The immune system has evolved to mount robust responses to pathogens while maintaining tolerance to self or innocuous antigens such as those found in commensal bacteria. Our general interest is to understand how this normal immunological function is ensured in health, and how it is dysregulated in disease, with an emphasis on the function and regulation of T lymphocytes.
T cells are important effectors and regulators of the immune system. A functional adaptive immune system is dependent on diverse and self-tolerant T cells, which are generated in the thymus, and are further maintained in peripheral lymphoid organs. Upon encountering antigens, T cells differentiate into various effector and regulatory subsets that play essential roles in immunity to pathogens, and tolerance to self tissues respectively.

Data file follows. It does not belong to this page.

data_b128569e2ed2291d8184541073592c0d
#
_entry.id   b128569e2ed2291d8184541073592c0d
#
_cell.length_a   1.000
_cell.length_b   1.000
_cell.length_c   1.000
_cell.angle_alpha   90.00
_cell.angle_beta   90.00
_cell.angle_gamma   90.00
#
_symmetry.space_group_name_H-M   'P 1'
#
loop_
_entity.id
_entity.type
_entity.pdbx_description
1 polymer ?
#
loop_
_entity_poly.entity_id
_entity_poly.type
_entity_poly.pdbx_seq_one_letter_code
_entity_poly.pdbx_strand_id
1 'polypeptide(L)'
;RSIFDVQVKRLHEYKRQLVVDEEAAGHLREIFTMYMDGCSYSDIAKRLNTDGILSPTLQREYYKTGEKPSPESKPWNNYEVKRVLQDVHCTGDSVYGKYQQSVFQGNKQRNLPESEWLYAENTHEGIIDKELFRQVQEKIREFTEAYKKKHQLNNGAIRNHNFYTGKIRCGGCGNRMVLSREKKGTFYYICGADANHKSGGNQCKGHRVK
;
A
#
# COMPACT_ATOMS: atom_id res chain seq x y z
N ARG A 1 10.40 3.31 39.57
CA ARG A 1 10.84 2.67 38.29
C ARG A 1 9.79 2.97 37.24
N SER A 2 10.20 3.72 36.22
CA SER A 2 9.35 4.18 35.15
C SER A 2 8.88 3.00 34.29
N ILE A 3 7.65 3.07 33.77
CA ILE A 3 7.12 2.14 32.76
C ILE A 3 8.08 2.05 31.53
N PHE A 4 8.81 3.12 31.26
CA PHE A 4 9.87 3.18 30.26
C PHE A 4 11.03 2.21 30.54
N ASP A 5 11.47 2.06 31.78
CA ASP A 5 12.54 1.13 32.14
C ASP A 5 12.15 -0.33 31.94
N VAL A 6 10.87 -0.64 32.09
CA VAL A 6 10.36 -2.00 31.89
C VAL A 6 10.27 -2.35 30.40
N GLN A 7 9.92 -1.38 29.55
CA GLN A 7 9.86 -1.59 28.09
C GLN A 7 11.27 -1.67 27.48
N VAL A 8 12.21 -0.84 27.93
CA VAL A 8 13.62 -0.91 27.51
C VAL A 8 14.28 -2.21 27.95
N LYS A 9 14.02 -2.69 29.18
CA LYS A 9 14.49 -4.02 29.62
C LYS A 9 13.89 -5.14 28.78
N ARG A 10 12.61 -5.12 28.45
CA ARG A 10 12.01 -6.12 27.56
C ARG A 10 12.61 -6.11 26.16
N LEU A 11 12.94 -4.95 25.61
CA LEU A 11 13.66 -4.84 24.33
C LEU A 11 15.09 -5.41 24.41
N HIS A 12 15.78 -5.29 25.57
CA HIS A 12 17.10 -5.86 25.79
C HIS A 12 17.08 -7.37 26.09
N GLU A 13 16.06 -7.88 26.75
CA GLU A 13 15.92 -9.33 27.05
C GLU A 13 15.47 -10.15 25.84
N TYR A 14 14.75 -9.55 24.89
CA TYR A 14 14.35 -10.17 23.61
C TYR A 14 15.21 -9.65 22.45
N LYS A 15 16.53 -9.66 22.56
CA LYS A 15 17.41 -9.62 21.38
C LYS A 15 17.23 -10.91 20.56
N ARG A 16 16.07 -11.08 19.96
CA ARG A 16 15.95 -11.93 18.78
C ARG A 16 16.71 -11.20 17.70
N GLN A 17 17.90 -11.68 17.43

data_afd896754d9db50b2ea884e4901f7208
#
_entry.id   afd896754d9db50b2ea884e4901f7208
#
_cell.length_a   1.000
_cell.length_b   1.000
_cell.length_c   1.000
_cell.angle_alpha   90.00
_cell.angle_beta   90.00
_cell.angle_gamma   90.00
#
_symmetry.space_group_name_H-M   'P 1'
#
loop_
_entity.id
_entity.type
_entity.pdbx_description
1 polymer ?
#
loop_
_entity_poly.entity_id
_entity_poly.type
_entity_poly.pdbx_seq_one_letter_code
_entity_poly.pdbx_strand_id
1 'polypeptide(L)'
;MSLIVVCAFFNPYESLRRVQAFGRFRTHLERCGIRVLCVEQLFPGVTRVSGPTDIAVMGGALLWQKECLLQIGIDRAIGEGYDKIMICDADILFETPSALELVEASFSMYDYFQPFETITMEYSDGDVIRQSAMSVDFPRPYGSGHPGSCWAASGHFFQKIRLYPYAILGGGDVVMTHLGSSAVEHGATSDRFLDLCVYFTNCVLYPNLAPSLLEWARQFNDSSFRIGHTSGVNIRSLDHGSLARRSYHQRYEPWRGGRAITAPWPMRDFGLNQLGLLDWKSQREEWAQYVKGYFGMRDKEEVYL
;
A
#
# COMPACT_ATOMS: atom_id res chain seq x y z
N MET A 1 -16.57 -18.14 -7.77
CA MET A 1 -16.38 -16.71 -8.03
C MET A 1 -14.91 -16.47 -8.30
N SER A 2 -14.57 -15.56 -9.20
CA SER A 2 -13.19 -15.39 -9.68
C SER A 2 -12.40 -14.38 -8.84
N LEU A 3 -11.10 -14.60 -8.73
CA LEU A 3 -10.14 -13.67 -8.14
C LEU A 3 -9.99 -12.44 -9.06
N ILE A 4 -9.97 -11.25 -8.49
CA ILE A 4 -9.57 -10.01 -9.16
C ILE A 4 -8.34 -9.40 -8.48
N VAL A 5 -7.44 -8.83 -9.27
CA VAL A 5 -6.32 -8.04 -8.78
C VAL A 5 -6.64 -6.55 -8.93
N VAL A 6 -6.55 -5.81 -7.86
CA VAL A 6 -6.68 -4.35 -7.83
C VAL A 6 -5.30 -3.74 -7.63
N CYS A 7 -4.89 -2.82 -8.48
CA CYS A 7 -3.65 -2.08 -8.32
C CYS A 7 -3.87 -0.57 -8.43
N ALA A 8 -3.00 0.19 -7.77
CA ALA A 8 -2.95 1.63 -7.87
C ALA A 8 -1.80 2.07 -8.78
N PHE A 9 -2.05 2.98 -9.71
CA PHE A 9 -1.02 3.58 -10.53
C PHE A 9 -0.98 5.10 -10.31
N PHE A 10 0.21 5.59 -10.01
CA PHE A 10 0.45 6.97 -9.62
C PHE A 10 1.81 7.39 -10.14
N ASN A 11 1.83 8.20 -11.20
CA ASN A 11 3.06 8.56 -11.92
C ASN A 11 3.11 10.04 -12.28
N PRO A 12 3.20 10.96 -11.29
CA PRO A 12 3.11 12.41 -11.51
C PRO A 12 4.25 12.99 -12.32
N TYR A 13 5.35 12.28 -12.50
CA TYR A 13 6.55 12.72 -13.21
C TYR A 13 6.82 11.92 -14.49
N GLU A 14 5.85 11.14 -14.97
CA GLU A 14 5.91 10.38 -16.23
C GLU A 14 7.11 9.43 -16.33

Our recent studies have revealed TGF-beta/TGF-beta receptor and Akt/Foxo pathways as important regulators of thymic T cell development, and peripheral T cell homeostasis, tolerance, and immunity. A major current focus in the lab is to study how these evolutionarily ancient signaling modules are rewired to regulate highly specialized T cell activities, and to define their functions in autoimmune diseases, infectious diseases and cancer.